• dwp4401

            This whole national kerfuffle began because the Left Totalitarian mindset cannot tolerate guys like Phil Robertson. As soon as they decided to mis-read his comments concerning sin, specifically the Christian belief that sex outside of heterosexual marriage is a sin, they pounced.

            Not content with that, the Radical Left then decided to brand this CHRISTIAN!!! a racist for what he didn’t say about Jim Crow laws.

            Good God.

          • I don’t have cable. Never watched Duck whatever it is. Never heard of this guy. Just know that in 2013, pooh-poohing the Jim Crow laws is Al Campanis-like. So, yeah, it’s a conspiracy.

            By the way, it’s not that I didn’t notice your description of your beliefs as the definition of Christian. There are a lot of Christians, and a fair number of denominations who are Christian, who don’t hold your beliefs. The Klan thought themselves good, solid, god-fearing Christians, too in a war against the conspiracy against their “Christian” value. They still do.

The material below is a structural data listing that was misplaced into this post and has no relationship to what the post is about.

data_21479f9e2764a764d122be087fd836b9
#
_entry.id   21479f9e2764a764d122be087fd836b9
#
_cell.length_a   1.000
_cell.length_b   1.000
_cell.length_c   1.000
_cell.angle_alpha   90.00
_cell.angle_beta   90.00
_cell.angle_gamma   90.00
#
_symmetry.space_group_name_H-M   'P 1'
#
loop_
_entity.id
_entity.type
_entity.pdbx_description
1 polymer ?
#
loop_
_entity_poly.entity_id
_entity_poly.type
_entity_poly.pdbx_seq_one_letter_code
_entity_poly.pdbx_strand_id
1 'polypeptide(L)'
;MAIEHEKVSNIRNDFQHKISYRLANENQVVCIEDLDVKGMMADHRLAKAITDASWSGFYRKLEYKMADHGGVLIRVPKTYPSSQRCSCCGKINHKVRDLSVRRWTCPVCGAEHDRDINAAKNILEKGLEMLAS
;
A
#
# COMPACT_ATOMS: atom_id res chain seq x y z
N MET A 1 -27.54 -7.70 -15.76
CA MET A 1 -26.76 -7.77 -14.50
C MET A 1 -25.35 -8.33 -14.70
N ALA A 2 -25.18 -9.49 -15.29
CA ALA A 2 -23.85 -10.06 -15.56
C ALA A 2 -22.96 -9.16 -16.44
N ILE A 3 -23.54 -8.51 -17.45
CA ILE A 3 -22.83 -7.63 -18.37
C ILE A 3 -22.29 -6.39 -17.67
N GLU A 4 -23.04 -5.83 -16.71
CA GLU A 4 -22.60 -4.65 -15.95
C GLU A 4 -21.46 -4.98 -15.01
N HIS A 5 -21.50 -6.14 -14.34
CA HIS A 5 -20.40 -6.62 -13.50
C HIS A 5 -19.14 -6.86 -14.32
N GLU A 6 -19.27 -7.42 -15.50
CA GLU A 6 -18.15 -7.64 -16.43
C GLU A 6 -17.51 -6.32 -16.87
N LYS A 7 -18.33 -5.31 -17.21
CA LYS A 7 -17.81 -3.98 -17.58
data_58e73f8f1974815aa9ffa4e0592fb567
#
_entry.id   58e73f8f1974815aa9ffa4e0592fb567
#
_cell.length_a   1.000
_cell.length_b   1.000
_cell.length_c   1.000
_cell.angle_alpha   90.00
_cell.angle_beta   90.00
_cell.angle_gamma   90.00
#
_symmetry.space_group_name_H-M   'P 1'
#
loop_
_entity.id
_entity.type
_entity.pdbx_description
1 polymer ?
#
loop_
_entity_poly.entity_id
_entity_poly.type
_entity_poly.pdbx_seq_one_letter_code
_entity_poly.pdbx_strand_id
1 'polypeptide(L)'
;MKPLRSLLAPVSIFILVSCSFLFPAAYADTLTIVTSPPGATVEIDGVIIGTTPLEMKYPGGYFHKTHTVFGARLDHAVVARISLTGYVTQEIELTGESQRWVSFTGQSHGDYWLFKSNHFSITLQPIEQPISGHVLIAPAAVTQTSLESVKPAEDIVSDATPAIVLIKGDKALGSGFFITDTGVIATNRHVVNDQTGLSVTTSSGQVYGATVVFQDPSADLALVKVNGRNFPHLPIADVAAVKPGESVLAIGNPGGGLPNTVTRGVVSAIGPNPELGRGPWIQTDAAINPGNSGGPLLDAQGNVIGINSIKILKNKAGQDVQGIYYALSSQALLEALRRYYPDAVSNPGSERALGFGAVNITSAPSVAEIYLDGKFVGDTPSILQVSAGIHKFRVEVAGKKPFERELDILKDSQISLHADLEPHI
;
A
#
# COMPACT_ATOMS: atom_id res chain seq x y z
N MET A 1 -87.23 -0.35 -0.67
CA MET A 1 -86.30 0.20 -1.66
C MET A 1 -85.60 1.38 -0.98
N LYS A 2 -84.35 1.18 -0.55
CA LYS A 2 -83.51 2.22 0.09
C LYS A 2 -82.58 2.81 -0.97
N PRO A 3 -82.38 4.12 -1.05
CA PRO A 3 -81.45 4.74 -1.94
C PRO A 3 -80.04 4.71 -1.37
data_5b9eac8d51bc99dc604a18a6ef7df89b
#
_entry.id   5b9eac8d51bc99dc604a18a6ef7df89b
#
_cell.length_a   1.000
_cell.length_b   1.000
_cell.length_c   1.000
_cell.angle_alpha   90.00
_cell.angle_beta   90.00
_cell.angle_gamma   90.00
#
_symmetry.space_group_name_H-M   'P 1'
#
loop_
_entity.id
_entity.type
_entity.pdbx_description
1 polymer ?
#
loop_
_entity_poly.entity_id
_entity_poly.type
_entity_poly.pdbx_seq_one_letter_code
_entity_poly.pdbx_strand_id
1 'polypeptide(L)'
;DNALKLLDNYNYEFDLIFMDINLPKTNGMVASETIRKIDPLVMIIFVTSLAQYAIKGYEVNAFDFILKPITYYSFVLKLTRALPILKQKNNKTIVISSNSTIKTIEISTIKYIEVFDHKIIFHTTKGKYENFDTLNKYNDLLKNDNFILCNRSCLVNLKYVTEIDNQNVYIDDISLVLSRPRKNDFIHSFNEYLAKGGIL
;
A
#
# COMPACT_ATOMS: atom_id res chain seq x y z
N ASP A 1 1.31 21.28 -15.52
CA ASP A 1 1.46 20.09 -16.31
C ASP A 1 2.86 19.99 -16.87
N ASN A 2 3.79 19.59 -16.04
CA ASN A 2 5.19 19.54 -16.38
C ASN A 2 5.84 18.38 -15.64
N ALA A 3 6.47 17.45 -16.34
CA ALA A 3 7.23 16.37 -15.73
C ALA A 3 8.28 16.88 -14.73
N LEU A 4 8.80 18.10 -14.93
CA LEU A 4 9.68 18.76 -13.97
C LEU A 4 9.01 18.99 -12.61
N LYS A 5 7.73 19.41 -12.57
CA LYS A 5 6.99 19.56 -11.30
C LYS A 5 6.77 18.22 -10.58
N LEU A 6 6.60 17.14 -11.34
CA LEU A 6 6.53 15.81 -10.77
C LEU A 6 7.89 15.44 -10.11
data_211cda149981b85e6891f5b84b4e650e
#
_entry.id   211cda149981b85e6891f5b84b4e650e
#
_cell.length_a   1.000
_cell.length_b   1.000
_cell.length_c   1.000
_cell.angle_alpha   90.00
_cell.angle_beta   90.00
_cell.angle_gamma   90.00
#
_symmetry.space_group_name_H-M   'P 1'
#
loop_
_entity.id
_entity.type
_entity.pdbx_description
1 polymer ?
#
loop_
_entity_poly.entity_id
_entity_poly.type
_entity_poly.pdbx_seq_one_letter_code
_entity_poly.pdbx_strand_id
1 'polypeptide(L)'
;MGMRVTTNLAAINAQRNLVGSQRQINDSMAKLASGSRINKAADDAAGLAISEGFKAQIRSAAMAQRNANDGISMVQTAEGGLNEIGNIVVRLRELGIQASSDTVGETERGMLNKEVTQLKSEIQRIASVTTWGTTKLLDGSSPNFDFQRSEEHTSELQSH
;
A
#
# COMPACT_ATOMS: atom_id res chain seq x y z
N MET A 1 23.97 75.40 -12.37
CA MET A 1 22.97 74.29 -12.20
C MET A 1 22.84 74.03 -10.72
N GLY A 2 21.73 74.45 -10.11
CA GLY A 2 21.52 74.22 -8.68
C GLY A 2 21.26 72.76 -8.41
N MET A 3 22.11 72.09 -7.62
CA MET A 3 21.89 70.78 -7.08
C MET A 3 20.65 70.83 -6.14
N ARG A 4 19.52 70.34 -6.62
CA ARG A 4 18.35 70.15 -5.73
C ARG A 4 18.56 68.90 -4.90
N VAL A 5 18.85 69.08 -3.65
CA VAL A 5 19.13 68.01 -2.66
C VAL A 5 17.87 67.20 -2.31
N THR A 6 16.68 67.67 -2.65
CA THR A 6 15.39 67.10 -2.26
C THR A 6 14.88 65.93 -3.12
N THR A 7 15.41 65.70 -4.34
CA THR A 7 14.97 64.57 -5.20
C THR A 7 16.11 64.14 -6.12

• dwp4401

            Well, while some Christian denominations may shrug-off the sex outside of marriage issue, I don’t know of any that would say that it is not sin.

            Just like bearing false witness….

          • I see.

          • KTN

            Are you saying that the Democratic Party during the Crow era is the same Democratic party as now. You might want to rethink that one.

          • dwp4401

            You are right, they aren’t the same. Over the years they have grown even more intolerant.

          • LoveAll

            As as intolerant as Christians are?

          • DavidG

            he was born in 1946. Jim Crow lasted until 1965. He was steeped in Jim Crow.

        • John Campbell ✓ᵛᵉʳᶦᶠᶦᵉᵈ ᵀʳᵘᵐᵖ

          I hate coming into this so late, but I didn’t know about this article until just now. Fact is there was a lot wrong with Jim Cow and everything behind it, but that doesn’t take away from what Phil said. He was right. He spoke from a religious perspective and did so throughout. “They were Godly………”.